Art 21 guest blogger, Daniel Quiles, interviews Nato Thompson about his recent exhibition and catalog Experimental Geography. The show will be on view at the Rochester Art Center from February 7 to April 18.
via Art 21:
“DQ: A number of the artists and collectives involved in the show trace their roots back to Chicago, in particular the School of the Art Institute of Chicago,and some of whom were featured in the recent group exhibition you curated at the Armory, Democracy in America. How would you say the Chicago milieu conditioned the formation of some of the practices outlined in Experimental Geography?
NT: Well I will admit I went to graduate school at SAIC and also remain an avid admirer of the non-object-based collectivist practices that have been maturing in Chicago for over a decade. Artist and activist Daniel Tucker started a phenomenal journal titled AREA, which looks at urban space in Chicago from a variety of lenses including art but also those of race, gender, policy, minority histories, and on and on. This magazine has allowed numerous communities to come together under the specific frame of the city they live in. Itâ€™s a compelling umbrella that has many associations with Henri Lefebvreâ€™s approach to geography in the 1950s.”
Read the entire interview here.
We almost never post anything on fashion but my friends Chris Peters and Shane Gabier who do the clothing line Creatures of the Wind are the cover story for this weeks Reader.
“It was unseasonably chilly in the basement of Christopher Peters and Shane Gabierâ€™s Humboldt Park two-flatâ€”or maybe it just seemed that way, since they were unpacking clothes and accessories from the 2009 spring/summer collection of their line, Creatures of the Wind. Some of them looked a little worse for wearâ€”straw hats smooshed, fringe tangledâ€”but the men were nonplussed. The items had just come back from a New York photo shoot for W magazine, the monthly Conde Nast fashion glossy, which has slated a profile of the designers for March. Thatâ€™s considerable editorial coverage for a brand thatâ€™s less than a year old.”
Read the entire article here.
Next Saturday Deb Sokolow will be teaching a class on book making at the MCA.
Saturday, February 7, 2009, 1-4 pm
MCA members $40, nonmembers $45
“Interested in the world of artists’ books? Join former UBS 12×12 artist Deb Sokolow as she guides you through simple book making techniques to create your own accordion fold book. Sokolow’s elaborate drawings and artists’ books investigate human behavior through complex and comical narrative and provide perfect material for further exploring artist books.”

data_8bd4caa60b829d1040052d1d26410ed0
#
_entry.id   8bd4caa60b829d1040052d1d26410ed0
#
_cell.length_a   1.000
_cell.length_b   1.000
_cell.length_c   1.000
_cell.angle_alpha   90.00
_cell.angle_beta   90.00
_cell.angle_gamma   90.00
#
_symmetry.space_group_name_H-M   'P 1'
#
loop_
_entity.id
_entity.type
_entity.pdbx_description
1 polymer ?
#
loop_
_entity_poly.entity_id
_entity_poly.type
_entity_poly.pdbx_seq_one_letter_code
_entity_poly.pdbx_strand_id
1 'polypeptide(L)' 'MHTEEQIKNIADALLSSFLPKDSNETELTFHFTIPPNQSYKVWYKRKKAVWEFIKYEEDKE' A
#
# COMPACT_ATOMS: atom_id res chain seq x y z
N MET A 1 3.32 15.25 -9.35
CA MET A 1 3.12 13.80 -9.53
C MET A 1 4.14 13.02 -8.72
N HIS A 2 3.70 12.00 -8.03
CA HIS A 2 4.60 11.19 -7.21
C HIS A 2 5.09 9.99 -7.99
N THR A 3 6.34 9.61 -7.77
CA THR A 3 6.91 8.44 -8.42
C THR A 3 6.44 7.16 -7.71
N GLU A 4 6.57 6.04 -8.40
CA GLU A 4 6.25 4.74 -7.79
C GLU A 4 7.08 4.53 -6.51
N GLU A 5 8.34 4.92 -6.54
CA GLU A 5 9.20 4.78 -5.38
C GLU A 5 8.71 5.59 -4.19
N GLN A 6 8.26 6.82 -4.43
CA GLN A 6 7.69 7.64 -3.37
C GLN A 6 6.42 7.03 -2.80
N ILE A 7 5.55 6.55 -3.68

For more info visit the MCA’s website.
January 29, 2009 · Print This Article
As we all know, times are tough. But what one university has decided to do in order to close it’s budget deficit is utterly unbelievable. On Monday Brandeis University announced that they would not only be closing their Rose Art Museum but that they would also be hawking its collection in order to make up for a low budget.
â€œThese are extraordinary times,â€ Brandeis President Jehuda Reinharz said in a press release. â€œWe cannot control or fix the nationâ€™s economic problems. We can only do what we have been entrusted to do â€”act responsibly with the best interests of our students and their futures foremost in mind.â€
Here is a short roundup of some of the best articles on the matter:
Tyler Green has an interview with museum director Michael Rush. In the interview Rush points out that this has nothing to do with the museum itself, but more about what it happening with the university.
“One thing that is not coming out — clearly — is this: Some of these really well-meaning young alums are doing the Obama routine of having people send small amounts of money. As darling as that is, it’s misguided. The Rose is not in financial trouble. We’re secure. I can’t say that strongly enough. We’re meeting our fundraising goals. We’re doing fine. We have a tight managerial structure. We’re utterly responsible. There’s no trouble for the Rose.”
The Boston Globe reported today that, “Jehuda Reinharz, Brandeis University president, yesterday opened the possibility that the university would not sell its $350 million art collection but said he would not change his mind about closing Rose Art Museum and turning it into a study and research center.”
PAPERMAG has an article by Sean Keenan on BAS friend and guest Ed Marszewski. They discuss Ed’s Proximity Magazine, Lumpen, Select Media Festival, Version, The Co-Prosperity Sphere, and Chicago’s “underground” art scene. If your not familiar with Ed or any of his endeavors, it’s worth taking a look at.
via Sean Keenan for PAPERMAG:
“Ed Marszewski could very well be the king of Chicago’s underground art scene. He’s the founder of The Co-Prosperity Sphere, one of the largest alternative art spaces in Chicago, located in the south side neighborhood of Bridgeport. In addition to hosting regular exhibitions and occasional concerts, each year he puts on two weeklong festivals, Select Media in the fall and Version in the spring, showcasing experimental work from around the world (the theme of last year’s Select Media festival was “Infoporn,” and Version’s theme was “Dark Matter.”) Marzewski also runs Lumpen, a free local art publication, and his most recent project, the Chicago-centric but nationally distributed, Proximity magazine, connects this scene to the larger art community. Marzewski recently sat down with PAPERMAG to shed some light into the booming alternative art scene in Chicago.”
Read the entire article here:
Listen to Ed’s episode here.